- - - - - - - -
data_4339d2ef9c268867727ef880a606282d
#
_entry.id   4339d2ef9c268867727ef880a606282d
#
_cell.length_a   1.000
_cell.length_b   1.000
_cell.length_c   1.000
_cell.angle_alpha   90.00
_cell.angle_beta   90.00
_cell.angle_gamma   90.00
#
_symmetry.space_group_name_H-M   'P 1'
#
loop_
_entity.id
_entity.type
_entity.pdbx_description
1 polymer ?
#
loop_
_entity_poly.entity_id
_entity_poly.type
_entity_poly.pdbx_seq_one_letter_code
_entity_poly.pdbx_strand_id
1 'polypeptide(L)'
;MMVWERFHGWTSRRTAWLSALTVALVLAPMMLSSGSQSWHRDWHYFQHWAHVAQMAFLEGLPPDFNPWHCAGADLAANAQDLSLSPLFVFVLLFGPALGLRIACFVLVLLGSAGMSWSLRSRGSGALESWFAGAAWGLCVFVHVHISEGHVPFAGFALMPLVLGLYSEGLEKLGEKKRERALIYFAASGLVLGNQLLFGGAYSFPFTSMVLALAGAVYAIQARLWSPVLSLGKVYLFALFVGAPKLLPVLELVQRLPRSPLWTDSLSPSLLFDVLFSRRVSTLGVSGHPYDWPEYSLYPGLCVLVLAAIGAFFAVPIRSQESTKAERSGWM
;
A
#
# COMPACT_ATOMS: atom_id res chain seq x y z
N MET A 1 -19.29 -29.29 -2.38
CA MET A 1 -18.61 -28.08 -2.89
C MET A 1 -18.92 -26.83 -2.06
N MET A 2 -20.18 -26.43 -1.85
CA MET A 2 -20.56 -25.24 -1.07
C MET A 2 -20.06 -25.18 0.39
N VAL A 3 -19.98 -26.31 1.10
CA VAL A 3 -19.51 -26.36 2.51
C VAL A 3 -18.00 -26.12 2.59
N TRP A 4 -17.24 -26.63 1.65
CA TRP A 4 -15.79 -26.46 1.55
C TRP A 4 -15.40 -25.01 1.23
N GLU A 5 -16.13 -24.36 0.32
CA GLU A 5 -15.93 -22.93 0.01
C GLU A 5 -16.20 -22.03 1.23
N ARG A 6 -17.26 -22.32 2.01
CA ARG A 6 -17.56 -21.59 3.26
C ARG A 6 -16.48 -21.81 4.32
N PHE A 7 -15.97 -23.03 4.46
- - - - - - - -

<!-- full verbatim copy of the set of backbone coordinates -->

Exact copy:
data_4339d2ef9c268867727ef880a606282d
#
_entry.id   4339d2ef9c268867727ef880a606282d
#
_cell.length_a   1.000
_cell.length_b   1.000
_cell.length_c   1.000
_cell.angle_alpha   90.00
_cell.angle_beta   90.00
_cell.angle_gamma   90.00
#
_symmetry.space_group_name_H-M   'P 1'
#
loop_
_entity.id
_entity.type
_entity.pdbx_description
1 polymer ?
#
loop_
_entity_poly.entity_id
_entity_poly.type
_entity_poly.pdbx_seq_one_letter_code
_entity_poly.pdbx_strand_id
1 'polypeptide(L)'
;MMVWERFHGWTSRRTAWLSALTVALVLAPMMLSSGSQSWHRDWHYFQHWAHVAQMAFLEGLPPDFNPWHCAGADLAANAQDLSLSPLFVFVLLFGPALGLRIACFVLVLLGSAGMSWSLRSRGSGALESWFAGAAWGLCVFVHVHISEGHVPFAGFALMPLVLGLYSEGLEKLGEKKRERALIYFAASGLVLGNQLLFGGAYSFPFTSMVLALAGAVYAIQARLWSPVLSLGKVYLFALFVGAPKLLPVLELVQRLPRSPLWTDSLSPSLLFDVLFSRRVSTLGVSGHPYDWPEYSLYPGLCVLVLAAIGAFFAVPIRSQESTKAERSGWM
;
A
#
# COMPACT_ATOMS: atom_id res chain seq x y z
N MET A 1 -19.29 -29.29 -2.38
CA MET A 1 -18.61 -28.08 -2.89
C MET A 1 -18.92 -26.83 -2.06
N MET A 2 -20.18 -26.43 -1.85
CA MET A 2 -20.56 -25.24 -1.07
C MET A 2 -20.06 -25.18 0.39
N VAL A 3 -19.98 -26.31 1.10
CA VAL A 3 -19.51 -26.36 2.51
C VAL A 3 -18.00 -26.12 2.59
N TRP A 4 -17.24 -26.63 1.65
CA TRP A 4 -15.79 -26.46 1.55
C TRP A 4 -15.40 -25.01 1.23
N GLU A 5 -16.13 -24.36 0.32
CA GLU A 5 -15.93 -22.93 0.01
C GLU A 5 -16.20 -22.03 1.23
N ARG A 6 -17.26 -22.32 2.01
CA ARG A 6 -17.56 -21.59 3.26
C ARG A 6 -16.48 -21.81 4.32
N PHE A 7 -15.97 -23.03 4.46